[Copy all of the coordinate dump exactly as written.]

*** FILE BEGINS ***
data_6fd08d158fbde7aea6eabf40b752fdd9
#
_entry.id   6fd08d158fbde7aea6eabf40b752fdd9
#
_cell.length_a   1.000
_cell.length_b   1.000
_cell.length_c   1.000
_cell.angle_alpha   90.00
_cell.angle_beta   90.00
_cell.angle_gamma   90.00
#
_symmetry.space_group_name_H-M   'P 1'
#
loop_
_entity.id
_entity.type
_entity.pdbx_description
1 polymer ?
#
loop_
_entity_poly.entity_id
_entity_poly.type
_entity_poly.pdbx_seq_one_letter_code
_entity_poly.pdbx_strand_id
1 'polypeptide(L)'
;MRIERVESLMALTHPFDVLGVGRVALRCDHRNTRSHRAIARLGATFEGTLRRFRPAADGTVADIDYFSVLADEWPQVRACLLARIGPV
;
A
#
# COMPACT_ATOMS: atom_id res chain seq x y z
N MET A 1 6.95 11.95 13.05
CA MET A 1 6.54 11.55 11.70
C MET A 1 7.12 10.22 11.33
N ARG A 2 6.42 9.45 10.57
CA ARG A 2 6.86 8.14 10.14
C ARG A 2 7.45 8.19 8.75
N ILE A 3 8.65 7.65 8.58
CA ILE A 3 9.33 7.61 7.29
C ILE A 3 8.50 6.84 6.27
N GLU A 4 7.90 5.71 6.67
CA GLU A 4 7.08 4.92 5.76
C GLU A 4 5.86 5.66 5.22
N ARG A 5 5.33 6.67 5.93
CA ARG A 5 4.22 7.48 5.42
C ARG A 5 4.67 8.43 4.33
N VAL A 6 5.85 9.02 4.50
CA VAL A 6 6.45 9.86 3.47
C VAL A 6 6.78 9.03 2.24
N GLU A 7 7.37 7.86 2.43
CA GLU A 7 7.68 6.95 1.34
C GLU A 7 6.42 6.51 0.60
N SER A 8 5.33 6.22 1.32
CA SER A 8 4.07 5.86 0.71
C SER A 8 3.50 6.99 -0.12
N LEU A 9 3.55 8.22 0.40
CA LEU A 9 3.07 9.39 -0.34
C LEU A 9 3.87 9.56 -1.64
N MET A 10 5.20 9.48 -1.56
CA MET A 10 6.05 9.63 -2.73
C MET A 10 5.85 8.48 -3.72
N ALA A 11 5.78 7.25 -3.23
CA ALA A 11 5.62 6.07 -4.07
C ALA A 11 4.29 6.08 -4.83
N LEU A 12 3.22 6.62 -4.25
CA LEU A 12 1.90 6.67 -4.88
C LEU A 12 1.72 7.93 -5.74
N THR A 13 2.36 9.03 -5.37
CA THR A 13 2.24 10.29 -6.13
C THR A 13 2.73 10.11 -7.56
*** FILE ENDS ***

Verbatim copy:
data_6fd08d158fbde7aea6eabf40b752fdd9
#
_entry.id   6fd08d158fbde7aea6eabf40b752fdd9
#
_cell.length_a   1.000
_cell.length_b   1.000
_cell.length_c   1.000
_cell.angle_alpha   90.00
_cell.angle_beta   90.00
_cell.angle_gamma   90.00
#
_symmetry.space_group_name_H-M   'P 1'
#
loop_
_entity.id
_entity.type
_entity.pdbx_description
1 polymer ?
#
loop_
_entity_poly.entity_id
_entity_poly.type
_entity_poly.pdbx_seq_one_letter_code
_entity_poly.pdbx_strand_id
1 'polypeptide(L)'
;MRIERVESLMALTHPFDVLGVGRVALRCDHRNTRSHRAIARLGATFEGTLRRFRPAADGTVADIDYFSVLADEWPQVRACLLARIGPV
;
A
#
# COMPACT_ATOMS: atom_id res chain seq x y z
N MET A 1 6.95 11.95 13.05
CA MET A 1 6.54 11.55 11.70
C MET A 1 7.12 10.22 11.33
N ARG A 2 6.42 9.45 10.57
CA ARG A 2 6.86 8.14 10.14
C ARG A 2 7.45 8.19 8.75
N ILE A 3 8.65 7.65 8.58
CA ILE A 3 9.33 7.61 7.29
C ILE A 3 8.50 6.84 6.27
N GLU A 4 7.90 5.71 6.67
CA GLU A 4 7.08 4.92 5.76
C GLU A 4 5.86 5.66 5.22
N ARG A 5 5.33 6.67 5.93
CA ARG A 5 4.22 7.48 5.42
C ARG A 5 4.67 8.43 4.33
N VAL A 6 5.85 9.02 4.50
CA VAL A 6 6.45 9.86 3.47
C VAL A 6 6.78 9.03 2.24
N GLU A 7 7.37 7.86 2.43
CA GLU A 7 7.68 6.95 1.34
C GLU A 7 6.42 6.51 0.60
N SER A 8 5.33 6.22 1.32
CA SER A 8 4.07 5.86 0.71
C SER A 8 3.50 6.99 -0.12
N LEU A 9 3.55 8.22 0.40
CA LEU A 9 3.07 9.39 -0.34
C LEU A 9 3.87 9.56 -1.64
N MET A 10 5.20 9.48 -1.56
CA MET A 10 6.05 9.63 -2.73
C MET A 10 5.85 8.48 -3.72
N ALA A 11 5.78 7.25 -3.23
CA ALA A 11 5.62 6.07 -4.07
C ALA A 11 4.29 6.08 -4.83
N LEU A 12 3.22 6.62 -4.25
CA LEU A 12 1.90 6.67 -4.88
C LEU A 12 1.72 7.93 -5.74
N THR A 13 2.36 9.03 -5.37
CA THR A 13 2.24 10.29 -6.13
C THR A 13 2.73 10.11 -7.56